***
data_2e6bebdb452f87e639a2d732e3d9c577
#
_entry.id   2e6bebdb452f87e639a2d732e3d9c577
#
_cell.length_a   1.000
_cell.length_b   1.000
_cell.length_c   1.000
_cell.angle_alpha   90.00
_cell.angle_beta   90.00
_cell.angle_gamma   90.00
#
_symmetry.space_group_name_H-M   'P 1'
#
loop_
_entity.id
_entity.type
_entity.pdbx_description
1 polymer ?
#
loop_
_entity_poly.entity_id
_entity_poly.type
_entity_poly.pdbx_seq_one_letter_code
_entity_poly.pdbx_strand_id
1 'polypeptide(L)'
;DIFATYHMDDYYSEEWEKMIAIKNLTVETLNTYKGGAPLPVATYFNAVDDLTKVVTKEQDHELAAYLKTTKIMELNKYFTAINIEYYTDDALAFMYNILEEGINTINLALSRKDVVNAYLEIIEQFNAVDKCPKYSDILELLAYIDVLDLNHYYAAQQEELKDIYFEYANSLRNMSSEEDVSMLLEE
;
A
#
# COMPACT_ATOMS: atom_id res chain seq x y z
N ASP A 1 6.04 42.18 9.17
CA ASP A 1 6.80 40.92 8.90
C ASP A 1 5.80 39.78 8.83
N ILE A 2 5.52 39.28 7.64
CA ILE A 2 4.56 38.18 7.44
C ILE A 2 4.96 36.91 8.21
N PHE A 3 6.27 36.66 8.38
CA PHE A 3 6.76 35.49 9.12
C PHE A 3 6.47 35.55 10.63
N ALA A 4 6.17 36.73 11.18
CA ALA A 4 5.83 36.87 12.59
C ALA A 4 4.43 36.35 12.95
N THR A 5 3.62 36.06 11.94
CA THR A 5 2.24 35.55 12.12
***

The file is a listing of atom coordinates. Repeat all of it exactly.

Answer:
data_2e6bebdb452f87e639a2d732e3d9c577
#
_entry.id   2e6bebdb452f87e639a2d732e3d9c577
#
_cell.length_a   1.000
_cell.length_b   1.000
_cell.length_c   1.000
_cell.angle_alpha   90.00
_cell.angle_beta   90.00
_cell.angle_gamma   90.00
#
_symmetry.space_group_name_H-M   'P 1'
#
loop_
_entity.id
_entity.type
_entity.pdbx_description
1 polymer ?
#
loop_
_entity_poly.entity_id
_entity_poly.type
_entity_poly.pdbx_seq_one_letter_code
_entity_poly.pdbx_strand_id
1 'polypeptide(L)'
;DIFATYHMDDYYSEEWEKMIAIKNLTVETLNTYKGGAPLPVATYFNAVDDLTKVVTKEQDHELAAYLKTTKIMELNKYFTAINIEYYTDDALAFMYNILEEGINTINLALSRKDVVNAYLEIIEQFNAVDKCPKYSDILELLAYIDVLDLNHYYAAQQEELKDIYFEYANSLRNMSSEEDVSMLLEE
;
A
#
# COMPACT_ATOMS: atom_id res chain seq x y z
N ASP A 1 6.04 42.18 9.17
CA ASP A 1 6.80 40.92 8.90
C ASP A 1 5.80 39.78 8.83
N ILE A 2 5.52 39.28 7.64
CA ILE A 2 4.56 38.18 7.44
C ILE A 2 4.96 36.91 8.21
N PHE A 3 6.27 36.66 8.38
CA PHE A 3 6.76 35.49 9.12
C PHE A 3 6.47 35.55 10.63
N ALA A 4 6.17 36.73 11.18
CA ALA A 4 5.83 36.87 12.59
C ALA A 4 4.43 36.35 12.95
N THR A 5 3.62 36.06 11.94
CA THR A 5 2.24 35.55 12.12